This is a guest blog post by Eileen Sheehan, a biochemistry student at Northeastern University who is on co-op at Palmer Station, Antarctica. She will providing a series of guest blog posts about her co-op experience.
My name is Eileen Sheehan, and I’m a junior biochemistry student at Northeastern University. I’m currently doing my second co-op at Palmer Station, Antarctica under the supervision of William Detrich, a marine biology and biochemistry professor at Northeastern. Down here in Antarctica, we’re researching some very unique fish species, specifically C. aceratus, a white-blooded icefish, which lacks hemoglobin.
That’s right. Even though they’re vertebrates, they have no red blood cells. Instead, oxygen is transported through their bodies by being dissolved in their plasma. We also are researching different red-blooded species such as N. coriiceps. They transport oxygen the normal way.
Our project this Antarctic winter is focusing on how the warming Antarctic waters will affect the development of these different fish species. Our goal is to breed our fish and grow them at two different temperatures: –1˚C and 5˚C. Over the next two centuries, it’s actually predicted that the waters down here should warm that significantly. As a result, it’s extremely crucial to understand preemptively what will happen to these fish. We suspect that their development will speed up, leaving them to hatch in a season when the prey they feed on is scarce. Unfortunately, this means that the larvae would most likely not survive.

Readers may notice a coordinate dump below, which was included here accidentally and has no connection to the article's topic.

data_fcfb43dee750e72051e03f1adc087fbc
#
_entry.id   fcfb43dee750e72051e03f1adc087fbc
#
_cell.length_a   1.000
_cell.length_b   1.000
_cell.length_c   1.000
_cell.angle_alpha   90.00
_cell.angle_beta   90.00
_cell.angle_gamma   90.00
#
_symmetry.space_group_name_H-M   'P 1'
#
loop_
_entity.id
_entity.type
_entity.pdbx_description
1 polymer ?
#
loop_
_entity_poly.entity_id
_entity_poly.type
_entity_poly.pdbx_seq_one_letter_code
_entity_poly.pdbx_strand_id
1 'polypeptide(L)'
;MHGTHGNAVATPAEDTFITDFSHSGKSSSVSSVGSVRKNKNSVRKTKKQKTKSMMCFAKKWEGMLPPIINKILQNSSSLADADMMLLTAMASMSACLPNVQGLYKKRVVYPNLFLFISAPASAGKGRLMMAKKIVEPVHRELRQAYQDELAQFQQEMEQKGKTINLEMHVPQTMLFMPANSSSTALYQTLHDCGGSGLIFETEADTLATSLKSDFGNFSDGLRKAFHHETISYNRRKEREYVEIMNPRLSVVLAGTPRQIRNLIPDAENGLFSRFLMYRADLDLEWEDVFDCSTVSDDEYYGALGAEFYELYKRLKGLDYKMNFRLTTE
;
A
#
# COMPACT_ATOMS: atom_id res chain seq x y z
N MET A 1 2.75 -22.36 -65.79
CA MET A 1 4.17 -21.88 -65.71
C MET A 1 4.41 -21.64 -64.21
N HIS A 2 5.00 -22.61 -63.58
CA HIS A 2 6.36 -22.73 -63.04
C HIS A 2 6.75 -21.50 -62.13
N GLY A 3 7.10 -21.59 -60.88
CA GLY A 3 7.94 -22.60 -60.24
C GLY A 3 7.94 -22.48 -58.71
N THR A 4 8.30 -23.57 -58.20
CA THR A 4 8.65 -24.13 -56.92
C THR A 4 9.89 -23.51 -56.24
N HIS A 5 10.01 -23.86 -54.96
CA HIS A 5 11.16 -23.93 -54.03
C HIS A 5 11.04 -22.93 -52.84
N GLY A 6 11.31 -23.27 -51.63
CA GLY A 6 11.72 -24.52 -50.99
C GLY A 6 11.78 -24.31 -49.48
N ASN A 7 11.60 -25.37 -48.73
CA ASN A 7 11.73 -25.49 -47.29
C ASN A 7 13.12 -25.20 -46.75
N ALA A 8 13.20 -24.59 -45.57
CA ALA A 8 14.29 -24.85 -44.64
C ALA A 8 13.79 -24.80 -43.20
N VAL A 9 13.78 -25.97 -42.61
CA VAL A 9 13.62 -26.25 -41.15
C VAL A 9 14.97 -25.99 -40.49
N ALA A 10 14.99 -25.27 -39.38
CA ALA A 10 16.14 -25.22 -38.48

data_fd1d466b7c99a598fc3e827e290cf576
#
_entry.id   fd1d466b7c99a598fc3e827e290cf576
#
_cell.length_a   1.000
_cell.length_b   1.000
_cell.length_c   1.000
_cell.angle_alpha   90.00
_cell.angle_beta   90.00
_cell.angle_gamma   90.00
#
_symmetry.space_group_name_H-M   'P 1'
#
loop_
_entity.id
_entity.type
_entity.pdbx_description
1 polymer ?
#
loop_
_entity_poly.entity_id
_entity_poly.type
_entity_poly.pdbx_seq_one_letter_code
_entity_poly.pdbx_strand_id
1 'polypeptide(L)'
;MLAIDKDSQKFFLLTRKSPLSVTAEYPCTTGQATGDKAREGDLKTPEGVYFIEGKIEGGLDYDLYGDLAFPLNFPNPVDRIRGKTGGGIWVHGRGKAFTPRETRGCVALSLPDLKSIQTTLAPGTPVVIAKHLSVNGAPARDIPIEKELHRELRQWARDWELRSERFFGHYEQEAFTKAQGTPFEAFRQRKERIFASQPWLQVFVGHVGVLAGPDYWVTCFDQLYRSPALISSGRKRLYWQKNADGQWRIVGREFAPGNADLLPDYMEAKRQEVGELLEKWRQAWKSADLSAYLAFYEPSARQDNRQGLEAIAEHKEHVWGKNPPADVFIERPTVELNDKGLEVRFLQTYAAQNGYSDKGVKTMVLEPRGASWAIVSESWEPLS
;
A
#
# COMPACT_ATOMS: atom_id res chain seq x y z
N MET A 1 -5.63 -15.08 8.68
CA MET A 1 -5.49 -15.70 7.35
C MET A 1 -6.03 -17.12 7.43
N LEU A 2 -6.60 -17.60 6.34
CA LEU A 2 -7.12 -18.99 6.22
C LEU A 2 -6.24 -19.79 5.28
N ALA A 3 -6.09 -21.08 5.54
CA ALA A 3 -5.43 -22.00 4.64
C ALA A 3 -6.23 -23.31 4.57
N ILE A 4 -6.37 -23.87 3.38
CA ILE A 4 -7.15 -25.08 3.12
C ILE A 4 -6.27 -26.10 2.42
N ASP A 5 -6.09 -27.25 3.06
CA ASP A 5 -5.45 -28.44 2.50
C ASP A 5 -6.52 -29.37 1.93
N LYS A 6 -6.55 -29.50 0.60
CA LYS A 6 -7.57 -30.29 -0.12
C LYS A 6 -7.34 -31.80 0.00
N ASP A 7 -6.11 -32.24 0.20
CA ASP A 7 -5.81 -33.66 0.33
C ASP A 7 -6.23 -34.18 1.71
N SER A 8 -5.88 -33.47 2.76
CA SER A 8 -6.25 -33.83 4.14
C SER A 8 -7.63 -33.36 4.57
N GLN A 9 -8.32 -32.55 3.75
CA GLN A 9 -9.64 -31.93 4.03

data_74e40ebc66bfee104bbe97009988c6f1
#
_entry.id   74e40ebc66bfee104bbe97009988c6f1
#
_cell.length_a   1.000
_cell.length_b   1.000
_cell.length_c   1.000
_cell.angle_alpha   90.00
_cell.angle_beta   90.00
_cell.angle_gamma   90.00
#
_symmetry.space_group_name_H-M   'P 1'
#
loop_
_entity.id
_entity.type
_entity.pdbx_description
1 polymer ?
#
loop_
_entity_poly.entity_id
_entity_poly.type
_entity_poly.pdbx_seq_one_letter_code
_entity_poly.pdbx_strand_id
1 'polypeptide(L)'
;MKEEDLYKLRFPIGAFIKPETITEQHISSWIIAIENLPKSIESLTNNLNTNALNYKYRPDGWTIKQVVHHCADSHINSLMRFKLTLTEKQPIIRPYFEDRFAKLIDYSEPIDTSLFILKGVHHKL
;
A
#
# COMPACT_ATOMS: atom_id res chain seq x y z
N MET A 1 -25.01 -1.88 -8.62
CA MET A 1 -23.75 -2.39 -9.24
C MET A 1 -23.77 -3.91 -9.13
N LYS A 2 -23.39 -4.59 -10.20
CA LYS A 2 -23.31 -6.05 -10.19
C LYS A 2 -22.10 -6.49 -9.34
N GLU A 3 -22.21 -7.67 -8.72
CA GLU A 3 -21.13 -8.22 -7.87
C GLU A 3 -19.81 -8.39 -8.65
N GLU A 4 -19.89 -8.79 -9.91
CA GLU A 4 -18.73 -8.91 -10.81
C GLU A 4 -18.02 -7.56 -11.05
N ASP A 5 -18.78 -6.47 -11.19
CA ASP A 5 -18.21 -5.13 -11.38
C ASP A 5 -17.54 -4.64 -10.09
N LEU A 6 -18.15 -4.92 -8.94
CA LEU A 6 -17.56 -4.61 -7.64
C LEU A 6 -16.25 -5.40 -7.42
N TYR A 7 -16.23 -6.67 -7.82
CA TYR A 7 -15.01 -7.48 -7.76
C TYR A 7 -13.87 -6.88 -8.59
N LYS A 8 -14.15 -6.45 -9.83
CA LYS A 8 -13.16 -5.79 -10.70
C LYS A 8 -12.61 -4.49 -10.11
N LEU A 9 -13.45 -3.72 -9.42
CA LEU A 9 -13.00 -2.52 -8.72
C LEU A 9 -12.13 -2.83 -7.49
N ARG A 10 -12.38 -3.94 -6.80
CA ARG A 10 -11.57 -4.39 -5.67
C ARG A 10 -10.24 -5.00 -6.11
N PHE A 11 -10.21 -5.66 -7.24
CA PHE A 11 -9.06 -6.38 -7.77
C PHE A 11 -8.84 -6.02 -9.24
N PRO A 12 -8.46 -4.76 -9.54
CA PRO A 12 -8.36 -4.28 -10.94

In Antarctica, I’ve gotten to help on multiple aspects of our project. I’ve been fishing at Low Island and Dallmann Bay to capture our icefish and red-blooded fish. I’ve lead fishing expeditions on our zodiacs from the station to drop traps and capture fish at different life stages. I’ve also used a plankton net to capture some of the fish larvae in the surrounding areas. Aside from fishing, I’ve been helping to manage the aquariums and set-up our cold room for our incubators. As we monitor our fish’s health, I also get to help with dissections and sampling. In the upcoming weeks, I’ll be working directly with Dr. Nathalie Le François from the Montreal BioDome to obtain eggs and sperm to create our genetic crosses (basically when you breed a male and female to make babies). From there, we will stay for the remainder of the winter (until October) to monitor the embryos’ development. We hope to see our fish hatch before we leave to head home in October, allowing us to bring some samples home to further our studies.
During my time here in Antarctica, I am aiming to post weekly blog posts to Northeastern’s iNSolution blog. Stay tuned for more interesting posts on the details of my research down here as well as all of the fun things we get to do for recreation! Antarctica is certainly a unique location to be conducting scientific experiments, and it’s an amazing experience that I can’t wait to share with you all.